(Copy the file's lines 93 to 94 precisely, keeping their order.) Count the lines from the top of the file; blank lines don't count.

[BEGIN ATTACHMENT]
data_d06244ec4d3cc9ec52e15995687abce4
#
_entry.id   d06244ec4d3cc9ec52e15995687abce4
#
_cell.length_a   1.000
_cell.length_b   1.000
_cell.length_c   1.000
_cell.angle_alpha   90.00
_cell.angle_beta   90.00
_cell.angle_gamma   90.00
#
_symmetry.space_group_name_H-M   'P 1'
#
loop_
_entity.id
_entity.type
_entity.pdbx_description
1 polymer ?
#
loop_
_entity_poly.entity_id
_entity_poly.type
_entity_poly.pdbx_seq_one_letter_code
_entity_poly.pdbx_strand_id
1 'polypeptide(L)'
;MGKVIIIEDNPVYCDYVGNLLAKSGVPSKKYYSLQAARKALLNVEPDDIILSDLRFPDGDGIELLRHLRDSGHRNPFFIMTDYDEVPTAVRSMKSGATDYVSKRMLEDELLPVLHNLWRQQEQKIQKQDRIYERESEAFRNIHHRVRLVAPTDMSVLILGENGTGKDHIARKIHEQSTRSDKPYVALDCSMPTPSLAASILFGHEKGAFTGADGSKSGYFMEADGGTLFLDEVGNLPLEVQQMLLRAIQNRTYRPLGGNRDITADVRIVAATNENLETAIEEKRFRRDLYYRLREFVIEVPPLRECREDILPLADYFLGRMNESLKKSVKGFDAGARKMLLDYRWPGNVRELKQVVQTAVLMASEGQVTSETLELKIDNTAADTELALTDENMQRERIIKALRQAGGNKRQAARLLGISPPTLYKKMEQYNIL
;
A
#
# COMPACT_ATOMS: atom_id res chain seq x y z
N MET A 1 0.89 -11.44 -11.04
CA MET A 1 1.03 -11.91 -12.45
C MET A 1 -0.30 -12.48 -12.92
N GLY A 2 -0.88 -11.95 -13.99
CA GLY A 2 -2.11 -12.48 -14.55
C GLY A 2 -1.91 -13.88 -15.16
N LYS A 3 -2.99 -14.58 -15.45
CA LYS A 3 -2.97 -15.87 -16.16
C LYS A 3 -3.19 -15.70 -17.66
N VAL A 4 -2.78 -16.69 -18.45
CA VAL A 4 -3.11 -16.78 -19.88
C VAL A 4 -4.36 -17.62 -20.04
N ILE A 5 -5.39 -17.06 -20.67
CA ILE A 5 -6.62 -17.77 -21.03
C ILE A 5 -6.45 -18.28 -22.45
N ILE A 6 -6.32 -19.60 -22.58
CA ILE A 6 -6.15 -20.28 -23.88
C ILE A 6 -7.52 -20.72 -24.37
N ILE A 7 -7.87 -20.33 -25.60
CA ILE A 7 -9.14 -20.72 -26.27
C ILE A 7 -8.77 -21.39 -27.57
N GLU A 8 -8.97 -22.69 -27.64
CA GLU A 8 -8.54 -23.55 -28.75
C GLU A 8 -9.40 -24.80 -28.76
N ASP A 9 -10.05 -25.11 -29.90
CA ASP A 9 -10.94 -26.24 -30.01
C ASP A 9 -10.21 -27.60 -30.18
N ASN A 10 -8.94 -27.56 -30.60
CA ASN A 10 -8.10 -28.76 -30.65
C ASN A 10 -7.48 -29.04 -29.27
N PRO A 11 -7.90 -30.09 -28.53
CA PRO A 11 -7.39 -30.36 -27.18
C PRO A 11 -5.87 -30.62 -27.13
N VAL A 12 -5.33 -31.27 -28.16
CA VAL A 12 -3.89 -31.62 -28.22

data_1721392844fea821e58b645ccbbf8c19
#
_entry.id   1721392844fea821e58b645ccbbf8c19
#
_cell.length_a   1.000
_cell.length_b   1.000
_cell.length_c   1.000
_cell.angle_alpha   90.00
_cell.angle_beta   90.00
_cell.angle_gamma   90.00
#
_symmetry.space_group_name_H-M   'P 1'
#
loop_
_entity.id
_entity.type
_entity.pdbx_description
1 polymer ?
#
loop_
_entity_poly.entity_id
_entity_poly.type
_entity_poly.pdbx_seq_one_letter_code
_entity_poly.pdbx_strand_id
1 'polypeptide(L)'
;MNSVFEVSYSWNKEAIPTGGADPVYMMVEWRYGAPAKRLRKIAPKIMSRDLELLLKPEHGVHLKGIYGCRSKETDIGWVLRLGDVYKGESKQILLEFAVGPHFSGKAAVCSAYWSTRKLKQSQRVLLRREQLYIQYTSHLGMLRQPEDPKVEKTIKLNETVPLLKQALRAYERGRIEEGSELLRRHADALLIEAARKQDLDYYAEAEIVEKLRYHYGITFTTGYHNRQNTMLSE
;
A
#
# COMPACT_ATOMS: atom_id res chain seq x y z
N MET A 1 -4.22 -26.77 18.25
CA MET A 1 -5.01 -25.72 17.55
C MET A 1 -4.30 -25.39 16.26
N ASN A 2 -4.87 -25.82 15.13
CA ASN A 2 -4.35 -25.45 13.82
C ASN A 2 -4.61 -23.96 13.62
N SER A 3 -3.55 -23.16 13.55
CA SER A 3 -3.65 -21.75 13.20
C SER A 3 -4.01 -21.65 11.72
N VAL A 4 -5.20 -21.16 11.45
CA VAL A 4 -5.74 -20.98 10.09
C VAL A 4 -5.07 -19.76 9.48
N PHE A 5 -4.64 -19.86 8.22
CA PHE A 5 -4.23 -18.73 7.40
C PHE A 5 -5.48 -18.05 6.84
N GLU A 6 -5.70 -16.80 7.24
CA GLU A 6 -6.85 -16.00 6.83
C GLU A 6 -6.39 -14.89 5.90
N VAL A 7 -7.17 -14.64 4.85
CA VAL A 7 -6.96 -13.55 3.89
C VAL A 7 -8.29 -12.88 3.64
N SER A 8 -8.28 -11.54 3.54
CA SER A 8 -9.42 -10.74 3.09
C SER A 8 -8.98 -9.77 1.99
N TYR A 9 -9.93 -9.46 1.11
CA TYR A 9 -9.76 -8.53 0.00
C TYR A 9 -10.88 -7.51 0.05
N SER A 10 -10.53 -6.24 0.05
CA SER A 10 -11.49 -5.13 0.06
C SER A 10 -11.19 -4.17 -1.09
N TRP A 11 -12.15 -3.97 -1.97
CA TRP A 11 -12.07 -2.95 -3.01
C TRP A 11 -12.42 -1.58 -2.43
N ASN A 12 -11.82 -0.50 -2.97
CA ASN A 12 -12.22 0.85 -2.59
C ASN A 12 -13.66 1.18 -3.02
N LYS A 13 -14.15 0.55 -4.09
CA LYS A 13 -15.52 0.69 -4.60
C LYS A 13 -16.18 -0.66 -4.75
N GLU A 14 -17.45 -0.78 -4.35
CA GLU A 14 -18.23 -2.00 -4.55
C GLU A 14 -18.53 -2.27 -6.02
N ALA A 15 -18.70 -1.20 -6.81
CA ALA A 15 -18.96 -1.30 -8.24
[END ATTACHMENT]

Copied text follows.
A
#